(Duration: 20 min)
In 1886, when the Saint Petersburg Chamber Music Society awarded Pyotr Ilyich Tchaikovsky an honorary membership, he promised to write a new work for them, but it ended up taking six years and many course corrections before their score was ready. Around the time he made his first sketches in the summer of 1887, he confessed his pernicious self-doubt in a letter, lamenting, “I’m beginning to fear that I am losing my powers of composition, and becoming angry with myself.”
Picking up the score again in 1890, which he had decided to construct as a string sextet in the mold of Johannes Brahms, he wrote to a fellow composer that he found it “terribly difficult working in this new form; it seems that rather than writing for six voices, I am, in essence, composing for the orchestra, and only then arranging it for six string instruments.” He gathered musicians to perform a draft that he appraised as “astonishingly bad in all respects,” and he put it down again until a quiet few weeks in Paris during the winter of 1891–92. Finally happy with the score, Tchaikovsky gave it the fond title Souvenir de Florence, a tribute to the city where, early in 1890, he jotted down the melody that would become the basis of the slow movement.
Souvenir de Florence makes an arresting entrance, launching immediately into a melody that starts with an unstable harmony and a crunchy four-note chord attacked fortissimo by the first violin. This fast and spirited opening movement in the key of D-minor turns out to be more frisky than fierce, maintaining a dance-like lift in its three-beat pulse.
After a tapering introduction, the slow movement presents the Florence-born theme, played dolce cantabile (sweet and singing) by the first violin over effervescent plucking, a texture that approximates the character of an Italian mandolin or guitar accompanying a love serenade. In a letter to his contact at the Chamber Music Society, Tchaikovsky wrote that this movement should be “played with great fire and passion.”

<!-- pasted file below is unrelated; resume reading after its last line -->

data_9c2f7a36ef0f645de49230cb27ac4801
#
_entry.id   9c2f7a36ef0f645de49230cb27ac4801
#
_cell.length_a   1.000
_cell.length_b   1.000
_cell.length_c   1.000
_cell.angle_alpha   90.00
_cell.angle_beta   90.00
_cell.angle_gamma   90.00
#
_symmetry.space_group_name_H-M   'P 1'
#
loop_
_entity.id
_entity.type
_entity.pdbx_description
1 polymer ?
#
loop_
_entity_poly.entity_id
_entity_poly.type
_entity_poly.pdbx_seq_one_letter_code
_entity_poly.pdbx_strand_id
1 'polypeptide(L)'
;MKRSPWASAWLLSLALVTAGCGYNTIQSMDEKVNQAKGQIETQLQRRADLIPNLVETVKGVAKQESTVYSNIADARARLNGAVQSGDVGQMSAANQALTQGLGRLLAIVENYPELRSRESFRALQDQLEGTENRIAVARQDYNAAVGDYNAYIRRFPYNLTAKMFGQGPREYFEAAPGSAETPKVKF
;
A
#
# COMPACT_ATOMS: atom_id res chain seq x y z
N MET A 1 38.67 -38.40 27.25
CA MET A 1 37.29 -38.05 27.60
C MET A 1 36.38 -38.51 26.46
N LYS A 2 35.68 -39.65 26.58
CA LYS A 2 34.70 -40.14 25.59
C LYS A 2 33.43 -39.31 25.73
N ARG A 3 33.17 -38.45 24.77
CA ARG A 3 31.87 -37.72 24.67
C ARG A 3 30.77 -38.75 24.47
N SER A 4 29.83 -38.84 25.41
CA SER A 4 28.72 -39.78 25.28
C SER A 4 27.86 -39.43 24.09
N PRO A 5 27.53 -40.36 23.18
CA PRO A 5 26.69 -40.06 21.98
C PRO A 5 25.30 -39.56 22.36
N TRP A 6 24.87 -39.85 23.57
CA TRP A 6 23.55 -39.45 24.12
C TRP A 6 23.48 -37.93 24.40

Traces of folksong color the scherzo as well as the lively finale. Tchaikovsky used the full resources of the sextet to craft these themes into more than just memorable tunes, amassing rustic textures and sophisticated layers of counterpoint on the way to a thrilling conclusion. Alongside his symphonic swan song from the next year, the Symphony No. 6, Souvenir de Florence stands as the pinnacle of what Tchaikovsky was able to achieve when he married his abundant gift for melody with a hard-earned mastery of formal structures.
Aaron Grad ©2023
About This Program
Join the SPCO and Flat Earth Brewing Company for a unique concert experience! Hang out by the bar or pull up a chair to listen to Tchaikovsky’s stunning Souvenir de Florence performed by a sextet of SPCO musicians and guests in Flat Earth Brewing Company’s historic tap room. Sample locally crafted beer throughout the concert, followed by a tour of the brewery. There will be time for more beer sampling after the tour, and growlers of Flat Earth’s delicious brews will be available for sale.
Please note: This event is now SOLD OUT. Click here to be added to the waiting list, and a Ticket Office Associate will contact you if space becomes available.
Tickets: $25 (ticket price includes beer sampling, chamber music concert and brewery tour)
Seating is general admission, with some seats and some standing room. Must be 21 to attend and present valid ID at the door.
This special event is not eligible for the club2030 discount, voucher redemption, season ticket exchanges or concert membership redemption and cannot be included as part of a create-your-own series.